Let’s face it. Motorcycle Accidents result in far more serious injuries than Automobile Accidents. This fact is the source of the common belief that riding motorcycles is dangerous and life-threatening, and that anyone who rides is suicidal. Worse, this leads to beliefs that cause horrible discrimination against riders. I want to talk about something that involves discrimination against riders, and that costs motorcycle riders a lot of money when they need to go to the emergency room after an accident.
Sometimes the injuries are life-threatening. Sometimes there are severely broken bones. Sometimes the injuries are simply not that great. This should be obvious. Riders who wear “All the gear, All the time”, seem to do better overall than those riders who don’t wear all the gear, all the time.
I recently had a case involving a shoulder injury, with what could have been a four thousand dollar emergency room bill. However, because the injury occurred on a motorcycle, the emergency room bill was more like sixteen thousand dollars. It became a big issue, even though the medical carrier paid it, because insurance companies, and Kaiser, have to be paid back out of accident case settlements for the amounts they paid out. In other words, this poor rider was asked to pay $16,000 from his settlement for $4,000 in treatment. He couldn’t figure out what hit him, in addition to the vehicle that hit him.
In looking at the bill, he was charged a little over twelve thousand dollars for a “trauma activation”. This emergency room service involves the situation where, when you get to the emergency room, a trauma team is standing by. As you are wheeled into the ER, a surgeon, anesthetist, emergency room doctor, and anyone else that could be needed are standing there, ready to go. When you need it, this is a life saver (quite literally). Well worth paying for.
Here’s the hook: because the trauma team has to be assembled in advance, a “trauma activation” can only be called by the paramedics and fire department rescue team, who can do this because they evaluate the patient at the scene. Then they can call ahead, and ask to have a trauma team waiting.
I have discussed trauma activations with fire department rescue workers. From their perspective, even with lesser injuries, if they have any reason to suspect the need for a trauma team, they ask for it. They err on the safe side, since it is better to take the precaution than it is to have the injured motorcycle rider get to the emergency room without having everything they need. So far, this still makes sense.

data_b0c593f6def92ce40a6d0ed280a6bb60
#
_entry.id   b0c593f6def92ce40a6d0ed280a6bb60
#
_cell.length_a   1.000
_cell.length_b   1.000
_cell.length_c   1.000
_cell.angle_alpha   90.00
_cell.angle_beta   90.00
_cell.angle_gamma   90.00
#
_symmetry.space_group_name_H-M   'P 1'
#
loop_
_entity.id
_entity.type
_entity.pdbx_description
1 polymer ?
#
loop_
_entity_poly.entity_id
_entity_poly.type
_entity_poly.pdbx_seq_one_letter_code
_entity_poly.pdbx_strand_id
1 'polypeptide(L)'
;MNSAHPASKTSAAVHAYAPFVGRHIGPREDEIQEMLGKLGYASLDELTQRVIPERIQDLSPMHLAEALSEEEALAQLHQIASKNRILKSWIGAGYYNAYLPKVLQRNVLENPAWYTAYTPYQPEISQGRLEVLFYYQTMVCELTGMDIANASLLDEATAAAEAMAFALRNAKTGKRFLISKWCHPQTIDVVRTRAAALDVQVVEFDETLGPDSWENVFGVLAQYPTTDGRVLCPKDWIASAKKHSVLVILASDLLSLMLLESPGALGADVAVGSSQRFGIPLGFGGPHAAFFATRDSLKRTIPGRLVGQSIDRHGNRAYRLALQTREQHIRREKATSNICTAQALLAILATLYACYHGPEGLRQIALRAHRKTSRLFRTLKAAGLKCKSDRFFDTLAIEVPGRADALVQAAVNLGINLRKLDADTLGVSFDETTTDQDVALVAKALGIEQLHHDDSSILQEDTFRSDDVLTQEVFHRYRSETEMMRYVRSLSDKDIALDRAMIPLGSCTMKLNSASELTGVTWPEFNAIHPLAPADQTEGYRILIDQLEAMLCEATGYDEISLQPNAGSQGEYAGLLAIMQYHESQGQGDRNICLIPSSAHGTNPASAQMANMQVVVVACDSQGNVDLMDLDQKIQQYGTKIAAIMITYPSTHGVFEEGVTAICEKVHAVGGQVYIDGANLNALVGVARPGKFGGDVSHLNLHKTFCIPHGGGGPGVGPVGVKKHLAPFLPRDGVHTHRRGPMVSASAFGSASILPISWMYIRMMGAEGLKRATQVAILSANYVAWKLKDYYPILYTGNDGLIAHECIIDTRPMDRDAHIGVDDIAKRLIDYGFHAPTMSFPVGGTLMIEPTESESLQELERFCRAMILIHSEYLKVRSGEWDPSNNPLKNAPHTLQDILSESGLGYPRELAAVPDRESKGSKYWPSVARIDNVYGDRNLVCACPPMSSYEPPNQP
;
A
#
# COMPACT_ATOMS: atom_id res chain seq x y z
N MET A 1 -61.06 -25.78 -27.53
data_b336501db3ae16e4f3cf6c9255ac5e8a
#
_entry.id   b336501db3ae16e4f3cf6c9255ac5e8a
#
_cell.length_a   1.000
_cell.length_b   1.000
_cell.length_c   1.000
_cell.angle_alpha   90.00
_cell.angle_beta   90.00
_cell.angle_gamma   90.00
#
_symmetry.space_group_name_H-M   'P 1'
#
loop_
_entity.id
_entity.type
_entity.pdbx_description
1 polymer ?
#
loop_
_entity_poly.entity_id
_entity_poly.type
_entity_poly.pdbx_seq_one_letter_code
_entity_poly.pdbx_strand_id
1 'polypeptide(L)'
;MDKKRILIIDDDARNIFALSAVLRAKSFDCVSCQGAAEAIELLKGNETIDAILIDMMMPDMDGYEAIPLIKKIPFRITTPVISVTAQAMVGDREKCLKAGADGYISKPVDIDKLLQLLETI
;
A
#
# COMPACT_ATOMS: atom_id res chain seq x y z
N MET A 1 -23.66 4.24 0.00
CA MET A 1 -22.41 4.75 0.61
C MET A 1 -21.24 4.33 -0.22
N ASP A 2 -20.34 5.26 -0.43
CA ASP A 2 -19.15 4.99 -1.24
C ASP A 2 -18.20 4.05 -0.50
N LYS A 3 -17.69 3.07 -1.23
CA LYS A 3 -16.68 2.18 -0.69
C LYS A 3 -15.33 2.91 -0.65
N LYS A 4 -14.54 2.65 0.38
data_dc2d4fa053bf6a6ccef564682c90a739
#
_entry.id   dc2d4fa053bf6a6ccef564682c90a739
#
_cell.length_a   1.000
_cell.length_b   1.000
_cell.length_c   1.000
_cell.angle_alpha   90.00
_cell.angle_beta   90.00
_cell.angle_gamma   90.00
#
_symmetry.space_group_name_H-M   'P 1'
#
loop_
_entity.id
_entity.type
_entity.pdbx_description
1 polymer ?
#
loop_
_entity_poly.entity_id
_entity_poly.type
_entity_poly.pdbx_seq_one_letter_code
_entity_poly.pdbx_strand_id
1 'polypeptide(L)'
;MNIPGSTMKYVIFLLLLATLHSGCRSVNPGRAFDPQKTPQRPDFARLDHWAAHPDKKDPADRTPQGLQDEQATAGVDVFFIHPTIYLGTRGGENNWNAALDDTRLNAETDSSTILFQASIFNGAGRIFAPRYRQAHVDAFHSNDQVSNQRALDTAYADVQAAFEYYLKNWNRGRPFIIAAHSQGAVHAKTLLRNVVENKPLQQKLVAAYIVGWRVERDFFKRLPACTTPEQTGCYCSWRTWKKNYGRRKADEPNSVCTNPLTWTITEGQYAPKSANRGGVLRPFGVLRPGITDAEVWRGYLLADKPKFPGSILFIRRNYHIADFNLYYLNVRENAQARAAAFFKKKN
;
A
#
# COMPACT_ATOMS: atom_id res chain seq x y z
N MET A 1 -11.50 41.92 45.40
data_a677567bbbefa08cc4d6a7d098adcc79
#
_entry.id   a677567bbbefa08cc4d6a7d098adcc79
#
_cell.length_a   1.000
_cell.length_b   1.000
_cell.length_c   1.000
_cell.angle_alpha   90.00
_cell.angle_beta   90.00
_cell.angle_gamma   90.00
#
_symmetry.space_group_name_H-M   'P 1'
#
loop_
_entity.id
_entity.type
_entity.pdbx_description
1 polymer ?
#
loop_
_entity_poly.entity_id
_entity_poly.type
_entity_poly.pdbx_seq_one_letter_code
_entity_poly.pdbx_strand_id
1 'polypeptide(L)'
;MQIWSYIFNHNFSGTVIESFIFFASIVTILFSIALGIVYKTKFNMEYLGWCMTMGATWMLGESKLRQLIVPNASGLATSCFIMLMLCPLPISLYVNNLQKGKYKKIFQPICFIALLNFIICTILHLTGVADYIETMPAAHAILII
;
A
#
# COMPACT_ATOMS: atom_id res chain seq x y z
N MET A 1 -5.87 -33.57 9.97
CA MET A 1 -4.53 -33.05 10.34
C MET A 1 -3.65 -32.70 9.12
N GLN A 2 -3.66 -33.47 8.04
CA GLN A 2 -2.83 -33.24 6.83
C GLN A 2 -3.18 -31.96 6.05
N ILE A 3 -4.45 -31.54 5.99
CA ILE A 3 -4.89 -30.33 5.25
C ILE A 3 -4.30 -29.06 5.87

Where the trauma activation can fall down, however, is that the emergency rooms publish written”trauma activation criteria”. They include specific guidelines that include the type of injury, as you would expect. They also include things like whether the injured person was thrown from the vehicle, and whether the accident involved a motorcycle accident at more than 20 miles per hour.
That’s right. FOR EVERY MOTORCYCLE CRASH THAT TAKES PLACE OVER TWENTY MILES PER HOUR, THERE SHOULD BE AN AUTOMATIC TRAUMA ACTIVATION. THIS COSTS THE RIDER, AND HIS INSURANCE CARRIER, MORE THAN TWELVE THOUSAND DOLLARS, WHICH IS ADDED TO THE BILL.
You would think that there would be different levels of trauma activation, and there are. For a trauma activation with a more life-threatening injury, there are more people waiting on the trauma team. The cost, however, is usually the same.
What this means is, that if you have a 25 mile per hour accident, you are wearing all of your gear, and your only injury is a broken clavicle or other relatively simple to treat injury, you will arrive at the emergency room with a lot of people standing there waiting for you. You (or your insurance carrier) will pay for these people.
If you have the identical accident on a skateboard or bicycle, it will be $12,000 cheaper.
This is not only a problem for motorcycle riders, it is a problem for emergency rooms.
So, the question is, does research bear out the need for trauma activations even without apparent injuries that justify the activation? In other words, do motorcycle riders have hidden head or other injuries requiring major intervention in the emergency too, and does this justify putting a trauma team on “read”? The answer is, NO, IT DOES NOT.
Remember, that emergency rooms are not there to treat your injuries. They are there to provide the necessary emergency care. Follow up care is done in other parts of the hospital, or through your outside physicians. The trauma activation for motorcycle riders would only make sense if they had enough hidden injuries that also were the type of injury requiring emergency care. Notice, for example, that many serious permanent injuries are not necessarily treated in the emergency room. For example, a mild traumatic brain injury, while serious, is usually treated with MRI and other diagnostic studies, and then followed by a neurologist. This contrasts with bleeding of the brain, which may call for emergency surgery. It is way above the pay grade of the paramedics and fire department rescue teams to guess whether a head injury needs immediate treatment. So, with a head injury, however indicated, we are going to be conservative, and go with the emergency room trauma.
That said, the National Institute of Health found that riding a motorcycle in an accident was “one of the four least predictive” criteria for calling a trauma activation.
Since the emergency room would prefer not to be calling trauma teams together unnecessarily, and since motorcycle riders who are in accidents don’t want to pay for this, it seems that it is in everyone’s best interest to review this practice.
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